Skip to content
Skip to main content

About this free course


Download this course

Share this free course

Herodotus and the invention of history
Herodotus and the invention of history

Start this free course now. Just create an account and sign in. Enrol and complete the course for a free statement of participation or digital badge if available.

3.1 The oracle at Delphi

After describing the transfer of power from Candaules to Gyges, Herodotus turns to an oracle to underline the importance of this opening episode for thinking about Croesus. This is the oracle at Delphi, which once prophesied, according to Herodotus, that ‘vengeance would come to the Heraklidai [the sons of Heracles and ancestors of Candaules] in the fifth generation after Gyges. Yet, as Herodotus adds, ‘This utterance the Lydians and their kings took no notice of (poieōlogon oudena), until it was fulfilled’ (1.13.2). In his sideways manner, Herodotus sets up Croesus’ downfall from the start: it is because his ancestor, Gyges, was a usurper to the throne of Lydia that he, Croesus, will in turn be overthrown.

It is significant that Herodotus uses an oracle to make the connection. Oracles were a kind of intelligence community for the ancient world that provided assistance in making plans for the future. Typically, they are associated with Apollo who, among other things, was considered the god of prophecy. One such oracle was this one at Delphi, where the chief priestess of Apollo (who was sometimes known as the Pythia) would answer questions about the future, as if the god himself could speak through her. References to, and representations of, people consulting the oracle at Delphi occur consistently through the Histories. Why that should be so, and how these oracles function within the Histories, you are going to explore by accompanying Croesus on his consultations at Delphi.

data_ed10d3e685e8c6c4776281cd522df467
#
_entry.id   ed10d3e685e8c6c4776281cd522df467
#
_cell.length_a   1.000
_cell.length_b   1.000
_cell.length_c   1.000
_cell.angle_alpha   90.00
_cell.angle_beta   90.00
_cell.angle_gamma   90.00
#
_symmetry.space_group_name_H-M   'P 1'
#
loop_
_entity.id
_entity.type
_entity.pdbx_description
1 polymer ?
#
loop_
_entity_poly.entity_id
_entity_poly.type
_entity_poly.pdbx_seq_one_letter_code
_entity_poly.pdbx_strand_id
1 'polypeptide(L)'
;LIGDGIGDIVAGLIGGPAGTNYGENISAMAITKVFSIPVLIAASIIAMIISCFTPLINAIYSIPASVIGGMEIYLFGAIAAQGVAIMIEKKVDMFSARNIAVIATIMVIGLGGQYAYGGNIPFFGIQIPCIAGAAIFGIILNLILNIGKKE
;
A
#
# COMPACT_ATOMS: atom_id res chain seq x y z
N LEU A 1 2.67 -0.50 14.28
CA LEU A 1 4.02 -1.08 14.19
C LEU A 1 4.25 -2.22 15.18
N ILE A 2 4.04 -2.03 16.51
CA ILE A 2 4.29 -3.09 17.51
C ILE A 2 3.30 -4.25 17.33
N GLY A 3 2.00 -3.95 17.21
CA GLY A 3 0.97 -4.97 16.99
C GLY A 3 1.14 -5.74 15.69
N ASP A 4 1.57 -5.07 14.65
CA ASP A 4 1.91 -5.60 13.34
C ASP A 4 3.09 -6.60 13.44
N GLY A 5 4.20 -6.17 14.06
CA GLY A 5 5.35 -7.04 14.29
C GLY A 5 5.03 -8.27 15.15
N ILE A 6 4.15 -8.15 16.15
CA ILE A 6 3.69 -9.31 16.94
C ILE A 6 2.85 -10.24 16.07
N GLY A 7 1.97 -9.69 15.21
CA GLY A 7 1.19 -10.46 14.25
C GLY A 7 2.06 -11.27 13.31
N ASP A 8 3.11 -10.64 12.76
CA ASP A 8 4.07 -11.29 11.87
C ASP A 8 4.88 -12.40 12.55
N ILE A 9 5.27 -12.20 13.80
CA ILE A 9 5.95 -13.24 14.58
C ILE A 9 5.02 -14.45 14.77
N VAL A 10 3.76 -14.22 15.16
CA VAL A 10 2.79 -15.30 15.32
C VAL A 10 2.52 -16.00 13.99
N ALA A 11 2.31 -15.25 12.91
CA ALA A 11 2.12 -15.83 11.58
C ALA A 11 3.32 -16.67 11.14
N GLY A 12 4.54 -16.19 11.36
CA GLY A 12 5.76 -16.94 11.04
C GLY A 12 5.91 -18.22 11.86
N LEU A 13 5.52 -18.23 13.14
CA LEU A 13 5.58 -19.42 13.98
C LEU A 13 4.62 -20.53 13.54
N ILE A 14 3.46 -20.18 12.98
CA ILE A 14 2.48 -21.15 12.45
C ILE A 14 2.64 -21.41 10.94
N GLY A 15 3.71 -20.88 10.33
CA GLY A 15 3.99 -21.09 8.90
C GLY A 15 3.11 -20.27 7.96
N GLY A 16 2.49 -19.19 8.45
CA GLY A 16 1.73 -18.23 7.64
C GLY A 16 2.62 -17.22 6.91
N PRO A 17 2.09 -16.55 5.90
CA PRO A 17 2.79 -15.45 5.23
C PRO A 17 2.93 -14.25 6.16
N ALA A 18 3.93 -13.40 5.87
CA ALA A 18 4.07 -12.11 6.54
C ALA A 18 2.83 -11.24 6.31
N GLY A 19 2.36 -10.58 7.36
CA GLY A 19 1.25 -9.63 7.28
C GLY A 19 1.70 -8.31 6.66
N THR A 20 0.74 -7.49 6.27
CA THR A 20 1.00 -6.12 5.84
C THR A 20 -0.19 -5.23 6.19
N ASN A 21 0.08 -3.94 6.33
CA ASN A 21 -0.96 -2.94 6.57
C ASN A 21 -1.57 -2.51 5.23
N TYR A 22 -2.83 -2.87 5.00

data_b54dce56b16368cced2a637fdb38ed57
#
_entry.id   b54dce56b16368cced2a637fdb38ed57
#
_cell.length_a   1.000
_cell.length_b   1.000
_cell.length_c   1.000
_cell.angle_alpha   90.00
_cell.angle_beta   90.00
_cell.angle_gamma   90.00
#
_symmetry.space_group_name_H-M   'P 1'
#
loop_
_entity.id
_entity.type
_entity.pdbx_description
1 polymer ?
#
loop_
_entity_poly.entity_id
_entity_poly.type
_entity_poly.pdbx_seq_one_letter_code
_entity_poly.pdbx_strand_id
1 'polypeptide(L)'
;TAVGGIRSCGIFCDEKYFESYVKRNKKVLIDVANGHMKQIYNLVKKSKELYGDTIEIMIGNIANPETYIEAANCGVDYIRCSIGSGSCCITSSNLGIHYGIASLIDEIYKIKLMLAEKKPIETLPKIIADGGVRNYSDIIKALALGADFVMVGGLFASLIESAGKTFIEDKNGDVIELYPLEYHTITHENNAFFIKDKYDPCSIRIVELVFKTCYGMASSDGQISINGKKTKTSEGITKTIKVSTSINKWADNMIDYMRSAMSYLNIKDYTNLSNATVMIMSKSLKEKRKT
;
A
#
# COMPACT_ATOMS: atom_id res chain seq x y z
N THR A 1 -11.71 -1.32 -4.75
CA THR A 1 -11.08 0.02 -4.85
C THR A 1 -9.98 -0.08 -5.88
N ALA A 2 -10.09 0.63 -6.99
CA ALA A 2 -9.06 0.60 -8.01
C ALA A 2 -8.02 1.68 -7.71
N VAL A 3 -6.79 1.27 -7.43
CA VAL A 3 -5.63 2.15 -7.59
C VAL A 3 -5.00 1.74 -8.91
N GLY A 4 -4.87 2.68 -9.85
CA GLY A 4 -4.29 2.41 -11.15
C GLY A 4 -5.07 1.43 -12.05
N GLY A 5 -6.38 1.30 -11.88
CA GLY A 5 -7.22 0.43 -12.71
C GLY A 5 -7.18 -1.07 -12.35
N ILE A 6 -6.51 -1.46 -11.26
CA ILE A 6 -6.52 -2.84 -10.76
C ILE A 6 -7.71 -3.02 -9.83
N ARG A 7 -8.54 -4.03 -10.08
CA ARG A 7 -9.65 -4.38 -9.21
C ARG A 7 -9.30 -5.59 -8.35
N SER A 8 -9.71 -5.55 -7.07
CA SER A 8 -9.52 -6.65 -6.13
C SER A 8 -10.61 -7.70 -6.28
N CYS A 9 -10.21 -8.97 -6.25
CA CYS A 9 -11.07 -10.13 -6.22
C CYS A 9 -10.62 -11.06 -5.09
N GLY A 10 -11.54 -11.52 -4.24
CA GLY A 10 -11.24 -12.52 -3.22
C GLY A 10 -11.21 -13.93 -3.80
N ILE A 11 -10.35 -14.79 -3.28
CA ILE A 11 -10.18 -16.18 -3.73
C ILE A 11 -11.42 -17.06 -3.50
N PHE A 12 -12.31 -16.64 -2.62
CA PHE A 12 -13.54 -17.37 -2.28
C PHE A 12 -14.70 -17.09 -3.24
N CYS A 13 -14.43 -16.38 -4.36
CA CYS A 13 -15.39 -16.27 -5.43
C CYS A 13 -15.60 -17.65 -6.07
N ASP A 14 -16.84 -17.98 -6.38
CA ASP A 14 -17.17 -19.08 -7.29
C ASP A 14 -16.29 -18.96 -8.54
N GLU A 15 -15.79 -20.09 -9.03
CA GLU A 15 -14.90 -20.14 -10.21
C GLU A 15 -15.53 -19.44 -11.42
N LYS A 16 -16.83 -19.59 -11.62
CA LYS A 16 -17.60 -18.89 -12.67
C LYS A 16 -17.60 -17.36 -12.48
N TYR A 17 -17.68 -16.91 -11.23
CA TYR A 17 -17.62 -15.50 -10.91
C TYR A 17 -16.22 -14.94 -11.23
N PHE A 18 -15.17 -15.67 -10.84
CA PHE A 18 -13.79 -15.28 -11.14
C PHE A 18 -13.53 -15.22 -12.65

Two figures are presented in profile, bordered by a Greek keys pattern that creates a circular outside frame. One figure, a bearded male, naked to the waist, stands facing to the left (as the viewer sees it), wearing a full-length robe, sandals, and a laurel-leaf crown on his head. His arms hang by his side, in a waiting pose. A second figure sits opposite him on a high stool, wearing a robe that entirely covers her body. Her partially veiled head is bent forward, as she studies a bowl that she has in her left hand. In her right hand she holds a laurel branch. Her feet are naked.
Figure 22 The mythical king of Athens, Aigeus, receiving an oracle from the Pythia at Delphi. Attic red-figure kylix (a cup for drinking wine), ascribed to the ‘Kodros Painter’, 440–430 BCE, found in Vulci (Italy). Altes Museum, Berlin, ID: F 2538.